SpaceX wins contract to launch Egyptian communications satellite

File photo of a SpaceX Falcon 9 rocket lifting off from pad 40 at Cape Canaveral Air Force Station. Credit: SpaceX

SpaceX and the Egyptian satellite operator Nilesat have signed a contract to launch the Nilesat 301 communications craft on a Falcon 9 rocket in early 2022, SpaceX confirmed this week.

The commercial agreement was signed in Cairo on Tuesday by SpaceX and Nilesat officials. The financial terms of the agreement were not disclosed.

The mission is expected to launch from Cape Canaveral in the first quarter of 2022 to place the Nilesat 301 satellite into geostationary transfer orbit, an elliptical loop around Earth, which is standard drop-off orbit for communications satellites heading to geostationary orbit more than 22,000 miles (nearly 36,000 kilometers) over the equator.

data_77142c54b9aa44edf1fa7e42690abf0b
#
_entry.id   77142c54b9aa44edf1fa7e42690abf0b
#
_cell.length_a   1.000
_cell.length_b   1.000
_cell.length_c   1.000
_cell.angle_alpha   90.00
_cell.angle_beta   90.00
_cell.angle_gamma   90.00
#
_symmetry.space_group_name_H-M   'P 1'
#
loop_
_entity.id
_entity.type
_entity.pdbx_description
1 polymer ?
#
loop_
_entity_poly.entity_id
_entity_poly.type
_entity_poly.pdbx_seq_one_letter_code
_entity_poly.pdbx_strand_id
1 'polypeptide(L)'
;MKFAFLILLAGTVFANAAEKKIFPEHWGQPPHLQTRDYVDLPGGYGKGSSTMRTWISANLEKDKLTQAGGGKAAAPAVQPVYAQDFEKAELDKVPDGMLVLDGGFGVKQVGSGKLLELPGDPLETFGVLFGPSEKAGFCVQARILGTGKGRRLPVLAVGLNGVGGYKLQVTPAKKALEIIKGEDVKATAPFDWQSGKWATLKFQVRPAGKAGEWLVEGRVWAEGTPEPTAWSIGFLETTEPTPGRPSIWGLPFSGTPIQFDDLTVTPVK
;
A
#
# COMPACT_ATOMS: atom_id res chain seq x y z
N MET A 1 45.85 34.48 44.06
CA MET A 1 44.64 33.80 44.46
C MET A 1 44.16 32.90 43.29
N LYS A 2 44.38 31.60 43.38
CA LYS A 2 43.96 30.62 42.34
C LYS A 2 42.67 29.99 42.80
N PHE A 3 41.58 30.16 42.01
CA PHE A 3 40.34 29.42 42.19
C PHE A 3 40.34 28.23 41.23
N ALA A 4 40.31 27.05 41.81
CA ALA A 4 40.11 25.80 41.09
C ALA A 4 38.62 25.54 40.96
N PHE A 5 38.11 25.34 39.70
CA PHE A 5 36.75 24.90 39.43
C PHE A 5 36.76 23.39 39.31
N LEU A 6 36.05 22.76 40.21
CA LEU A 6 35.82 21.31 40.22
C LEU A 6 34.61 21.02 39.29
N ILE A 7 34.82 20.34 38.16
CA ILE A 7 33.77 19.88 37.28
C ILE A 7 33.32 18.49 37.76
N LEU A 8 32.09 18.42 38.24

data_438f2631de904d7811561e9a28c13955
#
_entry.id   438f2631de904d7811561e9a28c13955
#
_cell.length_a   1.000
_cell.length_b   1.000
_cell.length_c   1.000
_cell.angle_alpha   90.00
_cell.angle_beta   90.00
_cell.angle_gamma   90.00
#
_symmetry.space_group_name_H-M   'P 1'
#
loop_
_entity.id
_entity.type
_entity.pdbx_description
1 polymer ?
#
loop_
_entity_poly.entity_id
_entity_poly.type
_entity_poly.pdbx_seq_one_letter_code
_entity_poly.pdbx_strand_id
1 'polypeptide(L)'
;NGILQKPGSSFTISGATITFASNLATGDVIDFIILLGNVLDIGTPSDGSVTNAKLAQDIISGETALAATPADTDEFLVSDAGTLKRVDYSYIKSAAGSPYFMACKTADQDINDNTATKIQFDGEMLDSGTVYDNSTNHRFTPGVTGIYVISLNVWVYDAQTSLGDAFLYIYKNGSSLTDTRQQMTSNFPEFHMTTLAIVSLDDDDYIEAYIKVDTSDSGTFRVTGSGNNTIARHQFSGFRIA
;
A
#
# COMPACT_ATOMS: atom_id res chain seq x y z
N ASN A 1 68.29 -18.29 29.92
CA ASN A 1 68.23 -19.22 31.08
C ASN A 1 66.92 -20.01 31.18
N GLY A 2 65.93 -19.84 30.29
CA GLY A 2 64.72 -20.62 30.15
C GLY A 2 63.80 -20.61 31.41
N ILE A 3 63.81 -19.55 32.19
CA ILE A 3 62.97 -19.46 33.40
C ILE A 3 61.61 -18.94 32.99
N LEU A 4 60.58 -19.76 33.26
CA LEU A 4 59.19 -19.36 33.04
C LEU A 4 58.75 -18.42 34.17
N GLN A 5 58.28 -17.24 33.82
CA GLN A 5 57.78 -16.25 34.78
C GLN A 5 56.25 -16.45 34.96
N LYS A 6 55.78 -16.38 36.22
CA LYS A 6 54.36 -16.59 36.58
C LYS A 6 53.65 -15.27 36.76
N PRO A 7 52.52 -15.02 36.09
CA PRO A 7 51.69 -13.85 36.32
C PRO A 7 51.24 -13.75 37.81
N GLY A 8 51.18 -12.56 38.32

Nilesat has launched its previous three satellites on Ariane rockets from French Guiana. The company’s launch contract with SpaceX marks the first cooperation between the two companies.

The Nilesat 301 satellite will be built by Thales Alenia Space and assembled at the company’s manufacturing facility in Cannes, France. Nilesat and Thales announced their satellite manufacturing agreement in December.

Based on the Thales Spacebus 4000-B2 satellite platform, Nilesat 301 will weigh around 4 metric tons (8,800 pounds) at liftoff, according to Thales Alenia Space.

Artist’s concept of the Nilesat 301 communications satellite. Credit: Thales Alenia Space

Once in its operational geostationary orbit, Nilesat 301 will be parked 22,000 miles over the equator at 7 degrees longitude. The satellite has a design life exceeding 15 years.

The satellite will be co-located with the Nilesat 201 satellite at the 7 degrees west position, providing¬†Ku-band services for the Middle East and North Africa. The Nilesat 301 spacecraft will also extend Nilesat’s communications and direct broadcasting coverage to new parts of Africa, and provide broadband Ka-band connectivity over all of Egypt, according to Thales.

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